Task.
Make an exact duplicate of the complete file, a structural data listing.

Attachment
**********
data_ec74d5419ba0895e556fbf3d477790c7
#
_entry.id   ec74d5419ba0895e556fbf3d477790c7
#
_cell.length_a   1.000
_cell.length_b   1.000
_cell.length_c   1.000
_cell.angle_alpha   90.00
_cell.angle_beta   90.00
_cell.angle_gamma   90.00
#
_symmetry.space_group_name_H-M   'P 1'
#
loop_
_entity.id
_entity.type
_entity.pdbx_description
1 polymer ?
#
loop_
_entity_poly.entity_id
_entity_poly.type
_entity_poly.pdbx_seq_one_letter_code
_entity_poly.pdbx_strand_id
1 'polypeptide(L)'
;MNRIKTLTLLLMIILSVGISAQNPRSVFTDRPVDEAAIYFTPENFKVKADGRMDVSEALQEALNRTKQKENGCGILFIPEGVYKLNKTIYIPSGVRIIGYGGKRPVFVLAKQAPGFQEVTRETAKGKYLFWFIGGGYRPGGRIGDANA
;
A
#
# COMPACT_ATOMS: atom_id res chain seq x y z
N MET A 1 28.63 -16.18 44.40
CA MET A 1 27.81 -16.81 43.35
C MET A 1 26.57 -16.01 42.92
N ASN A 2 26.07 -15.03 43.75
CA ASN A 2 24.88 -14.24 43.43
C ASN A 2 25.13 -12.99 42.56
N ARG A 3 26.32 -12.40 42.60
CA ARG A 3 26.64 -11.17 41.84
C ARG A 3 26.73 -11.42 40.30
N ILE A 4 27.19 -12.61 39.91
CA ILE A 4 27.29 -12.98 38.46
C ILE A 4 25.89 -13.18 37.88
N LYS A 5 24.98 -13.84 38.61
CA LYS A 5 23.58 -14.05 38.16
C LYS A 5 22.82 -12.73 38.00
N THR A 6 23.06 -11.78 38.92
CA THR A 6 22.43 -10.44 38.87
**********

data_ec74d5419ba0895e556fbf3d477790c7
#
_entry.id   ec74d5419ba0895e556fbf3d477790c7
#
_cell.length_a   1.000
_cell.length_b   1.000
_cell.length_c   1.000
_cell.angle_alpha   90.00
_cell.angle_beta   90.00
_cell.angle_gamma   90.00
#
_symmetry.space_group_name_H-M   'P 1'
#
loop_
_entity.id
_entity.type
_entity.pdbx_description
1 polymer ?
#
loop_
_entity_poly.entity_id
_entity_poly.type
_entity_poly.pdbx_seq_one_letter_code
_entity_poly.pdbx_strand_id
1 'polypeptide(L)'
;MNRIKTLTLLLMIILSVGISAQNPRSVFTDRPVDEAAIYFTPENFKVKADGRMDVSEALQEALNRTKQKENGCGILFIPEGVYKLNKTIYIPSGVRIIGYGGKRPVFVLAKQAPGFQEVTRETAKGKYLFWFIGGGYRPGGRIGDANA
;
A
#
# COMPACT_ATOMS: atom_id res chain seq x y z
N MET A 1 28.63 -16.18 44.40
CA MET A 1 27.81 -16.81 43.35
C MET A 1 26.57 -16.01 42.92
N ASN A 2 26.07 -15.03 43.75
CA ASN A 2 24.88 -14.24 43.43
C ASN A 2 25.13 -12.99 42.56
N ARG A 3 26.32 -12.40 42.60
CA ARG A 3 26.64 -11.17 41.84
C ARG A 3 26.73 -11.42 40.30
N ILE A 4 27.19 -12.61 39.91
CA ILE A 4 27.29 -12.98 38.46
C ILE A 4 25.89 -13.18 37.88
N LYS A 5 24.98 -13.84 38.61
CA LYS A 5 23.58 -14.05 38.16
C LYS A 5 22.82 -12.73 38.00
N THR A 6 23.06 -11.78 38.92
CA THR A 6 22.43 -10.44 38.87